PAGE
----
What does it mean?
In 2021, there were 822 public schools in Western Australia. According to the Clean Energy Council, each of the classrooms in all of those schools uses about 3800 kWh of electricity per year – which is equal to the energy use of an entire house over six months. Of course, this energy use doesn’t just cost the environment. It costs the school between $70,000-$300,000 per year, and for schools in hot regional areas it can exceed $1 million.
Net-zero energy buildings use renewable energy systems, which produce exactly the right amount of energy the building needs every year. A net-zero energy building is a clean building – and clean school buildings are a key part of supporting WA’s transition to net-zero carbon emissions by 2030.
What are the challenges for WA?
There is cost involved in upgrading existing school buildings, and sometimes that cost is an investment. Solar panels and other renewable energy systems take a short amount of time to bring the cash back through lower energy expenditure benefits. However, they do make a significant difference in annual school energy bills – Infinite Energy has demonstrated that a 100kw solar system will on average provide enough power for a school with 1000 students and save between $15,000-$30,000 every year on power bills every year.
Why is it important to take action now?
Powering our school buildings with clean energy instead of fossil fuels can save drastic amounts of both cash and carbon emissions for Western Australia. Luckily, we’re well-equipped with plenty of sunshine, wind and water to make that happen. What’s more, net-zero schools provide additional community benefits by publicly showcasing clean energy, electrification and decarbonisation as economically beneficial.
What action is being taken?
The WA Government’s Schools Clean Energy Technology Fund plans to allocate funds to support solar panels and virtual power plants in public schools. $45 million to deliver more rooftop solar systems and virtual power plants. Eligible schools can now apply for the first round of solar panel installations. Launched at Churchlands PS. 30 regional public schools. Look into the Sustainable Schools Alliance for resources.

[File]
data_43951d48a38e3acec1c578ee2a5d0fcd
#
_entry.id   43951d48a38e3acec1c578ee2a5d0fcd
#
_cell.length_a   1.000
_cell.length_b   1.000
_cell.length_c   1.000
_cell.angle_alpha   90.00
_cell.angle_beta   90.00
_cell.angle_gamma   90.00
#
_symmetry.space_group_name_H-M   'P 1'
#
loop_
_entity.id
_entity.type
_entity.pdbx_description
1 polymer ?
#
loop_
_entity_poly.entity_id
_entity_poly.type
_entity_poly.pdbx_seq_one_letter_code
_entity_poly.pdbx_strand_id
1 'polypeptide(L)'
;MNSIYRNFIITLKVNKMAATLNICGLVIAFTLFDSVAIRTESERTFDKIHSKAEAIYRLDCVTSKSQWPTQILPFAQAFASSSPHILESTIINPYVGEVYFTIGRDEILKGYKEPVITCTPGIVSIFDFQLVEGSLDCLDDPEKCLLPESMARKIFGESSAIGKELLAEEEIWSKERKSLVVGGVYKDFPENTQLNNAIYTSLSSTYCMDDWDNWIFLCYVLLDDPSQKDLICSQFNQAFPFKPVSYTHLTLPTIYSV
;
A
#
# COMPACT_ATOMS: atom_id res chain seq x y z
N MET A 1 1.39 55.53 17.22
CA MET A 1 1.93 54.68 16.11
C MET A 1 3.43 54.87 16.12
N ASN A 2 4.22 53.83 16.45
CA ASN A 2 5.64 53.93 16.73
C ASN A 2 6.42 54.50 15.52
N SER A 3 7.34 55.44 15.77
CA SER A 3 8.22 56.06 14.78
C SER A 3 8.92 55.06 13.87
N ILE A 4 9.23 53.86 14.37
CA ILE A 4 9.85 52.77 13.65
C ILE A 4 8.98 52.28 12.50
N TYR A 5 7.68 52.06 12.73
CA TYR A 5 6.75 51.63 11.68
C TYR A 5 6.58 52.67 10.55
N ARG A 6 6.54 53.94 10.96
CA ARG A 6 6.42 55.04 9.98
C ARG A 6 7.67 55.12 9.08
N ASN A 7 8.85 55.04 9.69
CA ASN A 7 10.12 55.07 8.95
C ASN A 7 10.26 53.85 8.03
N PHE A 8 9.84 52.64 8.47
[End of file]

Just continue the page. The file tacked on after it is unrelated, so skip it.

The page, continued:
Synergy’s Virtual Power Plants are another way schools are working toward net-zero. See this short video to understand how they work:
Synergy is running a VPP Schools Pilot program to kick-start renewable energy uptake in WA communities. As the program page notes, ‘’Synergy and the State Government have developed the VPP pilot project that will see Synergy install commercial batteries and VPP technology at up to 17 participating schools across the South West Interconnected System (SWIS).” Schools are an excellent place to generate and store surplus solar energy because they don’t need power when most residential areas do – evenings and weekends!
Climate-Clever is a program designed and trialled in Perth that helps schools engage their communities to calculate and regulate their school’s carbon footprint across energy, water and waste. Neerigen Brook Primary School was a pilot school for the Climate-Clever program, identifying the environmental impacts of school infrastructure and ways to reduce the carbon footprint of schools. Climate-Clever is an inspirational program providing tools to support schools to transition to net-zero energy buildings whilst also providing benefits including cost savings, and educational and environmental awareness initiatives to the school and wider community.
The Education and Health Standing Committee is conducting an inquiry into the response of Western Australian schools to climate change. The inquiry will consider the co-benefits of climate action in schools, climate change mitigation and adaptation actions currently being undertaken in schools, the benefits they are achieving, the barriers to success, and what more can be done to support schools to respond to climate change.
What can schools do?
You can apply for a Clean Schools grant, apply to Synergy’s VPP Pilot Program, join ClimateClever and submit a response to the Education and Health Standing Committee’s Inquiry. Aside from those actions, if you’re in a decision-making position, transitioning to net-zero energy buildings can begin with a few simple considerations. First, you’ll need to determine the carbon impact of the facilities and identify avenues for energy reduction. Then, establish a net-zero emissions roadmap with clear and achievable goals, including ensuring buildings are highly energy efficient, temperature regulated and can utilize onsite renewable energy systems.
If you’re a student, you can organise with other students at your school and write a letter to your school asking them to commit to net-zero as soon as possible. Teachers can do that, too!